Five Pearls of Wisdom from ‘Everything’

Leave the stoner jokes at the door and take a look at what ‘Everything’ is attempting to explain.

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Apr 1 2017, 6:00pm

Everything is a very meditative, philosophical, gently goofy game about… states of being. To play it is to be thrown into a colorful metaphysics lesson: you play as any number of animals or objects, and run/float/fly around the world, interacting with other animals and objects, all of which will offer you insights into their state of mind and general worldview.

I played this game very, very tired, on a weekday afternoon, and it was sort of perfect for the mood it put me in. I started out as a Zebra, lolling around a desert landscape in Everything's signature blocky animation, and phased around so that I inhabited everything from ants to camels to grains of sand to tiny microscopic life forms, all in search of some meaning about life. No one disappointed.

So here are a few pearls of wisdom I garnered from my time with Everything. I certainly didn't write them all down, but these stuck out to me during my journey through the sand and wind.

Note: many of these are taken from British philosopher Alan Wattstalk about The Big Bang, while others, well, I have no idea, but they intrigued me nonetheless.

All Everything screens courtesy of Double Fine Presents & David OReilly

"There's No such thing as things." 

Oh, my. There's a lot of rhetoric here about connections and matter and all things as being in a constant state of flux. The next step on that journey, of course, is to deny the boundaries that we assign to objects (and life forms), and see the whole universe, the everything, as one massive, entangled entity with near-infinite moving parts.

This is an attractive idea. Holistic, appropriately big-picture, and peaceful, even. It has limited use, potentially, in day-to-day life, where those kinds of distinctions can be useful—I approach my cats differently than I approach traffic on the street, for example, and that allows me to continue to survive long enough to ponder such questions.

"Life is about going out and getting entangled with others."

How very quantum-mechanical! I sort of love this idea though, as a pretty universal truth about the human experience, at the very least. We are social animals! The human brain wasn't meant for solitary life.

"To make yourself the destination, and enjoy never arriving."

We're getting into 90s new age self-help territory here, but this is useful framing both in a "hey, I'm on the subway with nothing to do, let's ponder the big questions between stops," kind of way, and in a practical sense. The brain never stops learning, contrary to some old notions about elder dogs and new tricks. You could take up any skillset: rock climbing, preparing fine sushi, orienteering—or have experiences in your life: pain, love, acts of kindness. It all contributes to the work in progress that is you. I dig that.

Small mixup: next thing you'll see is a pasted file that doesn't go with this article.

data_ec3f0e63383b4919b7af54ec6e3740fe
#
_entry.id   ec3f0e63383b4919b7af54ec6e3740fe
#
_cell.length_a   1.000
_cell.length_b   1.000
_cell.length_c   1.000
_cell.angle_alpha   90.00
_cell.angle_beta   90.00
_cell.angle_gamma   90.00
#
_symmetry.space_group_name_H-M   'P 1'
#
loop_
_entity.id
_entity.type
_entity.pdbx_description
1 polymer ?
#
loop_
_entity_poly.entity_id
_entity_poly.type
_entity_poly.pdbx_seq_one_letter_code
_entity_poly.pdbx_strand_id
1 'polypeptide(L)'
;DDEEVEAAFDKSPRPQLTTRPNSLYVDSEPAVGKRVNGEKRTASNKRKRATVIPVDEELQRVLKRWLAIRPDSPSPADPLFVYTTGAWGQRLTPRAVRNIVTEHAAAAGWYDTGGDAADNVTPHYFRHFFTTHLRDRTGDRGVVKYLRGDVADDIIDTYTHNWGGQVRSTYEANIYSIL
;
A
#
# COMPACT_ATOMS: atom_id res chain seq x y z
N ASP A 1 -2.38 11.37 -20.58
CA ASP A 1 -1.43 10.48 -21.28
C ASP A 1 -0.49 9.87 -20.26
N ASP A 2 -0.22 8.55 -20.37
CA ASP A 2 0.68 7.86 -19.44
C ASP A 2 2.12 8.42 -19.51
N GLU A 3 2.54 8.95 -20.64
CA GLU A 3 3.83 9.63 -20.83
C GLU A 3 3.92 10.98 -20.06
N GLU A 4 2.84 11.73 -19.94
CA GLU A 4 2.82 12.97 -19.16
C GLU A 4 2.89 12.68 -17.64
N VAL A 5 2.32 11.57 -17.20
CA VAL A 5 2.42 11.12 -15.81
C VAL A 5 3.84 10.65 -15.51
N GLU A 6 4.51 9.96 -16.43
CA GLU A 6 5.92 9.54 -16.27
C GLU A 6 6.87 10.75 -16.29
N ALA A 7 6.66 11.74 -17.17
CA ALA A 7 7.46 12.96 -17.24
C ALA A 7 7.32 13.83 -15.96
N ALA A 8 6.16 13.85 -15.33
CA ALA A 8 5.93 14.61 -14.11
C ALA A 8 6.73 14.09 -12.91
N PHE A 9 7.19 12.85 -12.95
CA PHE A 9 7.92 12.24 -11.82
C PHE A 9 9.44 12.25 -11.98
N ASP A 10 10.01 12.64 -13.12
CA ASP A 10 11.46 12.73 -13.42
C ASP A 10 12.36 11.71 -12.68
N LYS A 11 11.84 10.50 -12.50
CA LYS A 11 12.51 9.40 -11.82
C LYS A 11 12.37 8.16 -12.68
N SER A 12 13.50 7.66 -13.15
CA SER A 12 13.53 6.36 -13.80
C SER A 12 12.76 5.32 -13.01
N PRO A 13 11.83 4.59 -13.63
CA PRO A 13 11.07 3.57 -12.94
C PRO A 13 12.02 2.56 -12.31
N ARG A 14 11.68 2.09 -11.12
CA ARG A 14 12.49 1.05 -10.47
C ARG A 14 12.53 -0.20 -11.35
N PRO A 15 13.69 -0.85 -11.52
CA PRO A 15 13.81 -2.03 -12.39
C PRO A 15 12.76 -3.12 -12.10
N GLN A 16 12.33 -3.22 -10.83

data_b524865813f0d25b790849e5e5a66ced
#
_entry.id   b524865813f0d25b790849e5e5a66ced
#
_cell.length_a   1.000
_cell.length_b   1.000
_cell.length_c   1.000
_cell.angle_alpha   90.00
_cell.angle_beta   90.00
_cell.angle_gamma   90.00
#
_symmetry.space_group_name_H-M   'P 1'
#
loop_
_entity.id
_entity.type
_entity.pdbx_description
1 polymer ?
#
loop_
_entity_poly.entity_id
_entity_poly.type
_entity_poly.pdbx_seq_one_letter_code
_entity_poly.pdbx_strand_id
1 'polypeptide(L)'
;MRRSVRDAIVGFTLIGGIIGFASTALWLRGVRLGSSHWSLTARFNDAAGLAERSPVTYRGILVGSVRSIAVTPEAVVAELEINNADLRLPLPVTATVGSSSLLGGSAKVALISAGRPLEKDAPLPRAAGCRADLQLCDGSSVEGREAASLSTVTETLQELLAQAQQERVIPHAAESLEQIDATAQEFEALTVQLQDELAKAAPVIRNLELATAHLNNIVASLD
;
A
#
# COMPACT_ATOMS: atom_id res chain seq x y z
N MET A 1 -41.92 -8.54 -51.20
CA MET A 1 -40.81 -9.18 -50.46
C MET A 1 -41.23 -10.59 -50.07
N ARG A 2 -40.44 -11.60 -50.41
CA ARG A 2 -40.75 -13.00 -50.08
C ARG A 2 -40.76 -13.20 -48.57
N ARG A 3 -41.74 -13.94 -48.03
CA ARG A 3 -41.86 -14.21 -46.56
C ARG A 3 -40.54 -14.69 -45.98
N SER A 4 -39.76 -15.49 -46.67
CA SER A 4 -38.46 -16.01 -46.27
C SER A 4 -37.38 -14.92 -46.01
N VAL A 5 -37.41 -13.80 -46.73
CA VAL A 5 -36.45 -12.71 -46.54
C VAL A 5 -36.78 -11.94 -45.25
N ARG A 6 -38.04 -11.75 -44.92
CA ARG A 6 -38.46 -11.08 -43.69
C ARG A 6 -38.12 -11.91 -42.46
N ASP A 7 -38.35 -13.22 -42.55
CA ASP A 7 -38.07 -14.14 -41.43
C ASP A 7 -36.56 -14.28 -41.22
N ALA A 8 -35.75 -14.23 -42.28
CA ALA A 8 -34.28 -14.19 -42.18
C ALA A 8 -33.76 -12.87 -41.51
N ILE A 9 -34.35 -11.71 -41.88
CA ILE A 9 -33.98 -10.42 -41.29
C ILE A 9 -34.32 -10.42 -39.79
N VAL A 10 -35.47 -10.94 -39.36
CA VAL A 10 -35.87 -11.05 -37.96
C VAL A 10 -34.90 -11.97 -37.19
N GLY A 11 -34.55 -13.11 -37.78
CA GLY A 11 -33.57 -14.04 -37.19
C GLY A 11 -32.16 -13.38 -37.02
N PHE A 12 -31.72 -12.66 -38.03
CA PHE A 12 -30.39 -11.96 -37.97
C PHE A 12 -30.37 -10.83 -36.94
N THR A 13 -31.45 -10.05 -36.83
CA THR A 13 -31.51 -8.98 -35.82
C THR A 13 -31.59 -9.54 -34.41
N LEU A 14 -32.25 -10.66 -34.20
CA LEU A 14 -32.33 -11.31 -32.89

"You're not something that is the result of the big bang… you are still the process, you are the big bang, the original force in the universe"

This is precisely the sort of "whoa man!" perspective-shifting intellectual exercise that made me want to be a philosophy major in college. That and the entire concept that abstract things like memories: the basis of the mind have an actual scientific, measurable, chemical and physical presence in the world.

Metaphysics is so much fun!

I thought I would continue in this blissful, tired-but-happy state, until I hit something in the microscopic world that gave me pause.

"My childhood was more hopeful. I'm just trying to find others like me."

That one hit me in the chest. It's a thought I have often—that adulthood sucks, not because we all have so many more responsibilities and weighty, worldly concerns, but because there is a loss of hope that comes along with the accumulation of years. Aging robs you of the magic the world once held.

I remember being young—and very lucky, in an economically and emotionally stable and loving home—and thinking that the world was infinite. That the possibilities of life were actually, literally endless. I could be anything: an astronaut, engineer, scientist, pilot, artist, athlete, doctor. All of the above, at once. I could do anything.

 

Now, as I walk to work or the gym, and I see kids playing or walking with their parents, I always wonder if it's ethical to instill that kind of hope in children. Because nothing in life will—or could—ever live up to the happy expectations that that sheer volume of optimism comes with it. I imagine parents struggle very hard with what they tell their kids about the world, or whether they are able to shield them from a lot of the despair that inevitably creeps up if you exist for long enough.

Then I think about what my own responsibilities are, in a broken reality, to my fellow humans, to repairing things as best I can. To making my own tiny corner of the universe as decent a place as I can possibly make it, for anyone in my own communities, whether they're full of people "like me" or not.

And I find a sliver of that hope again.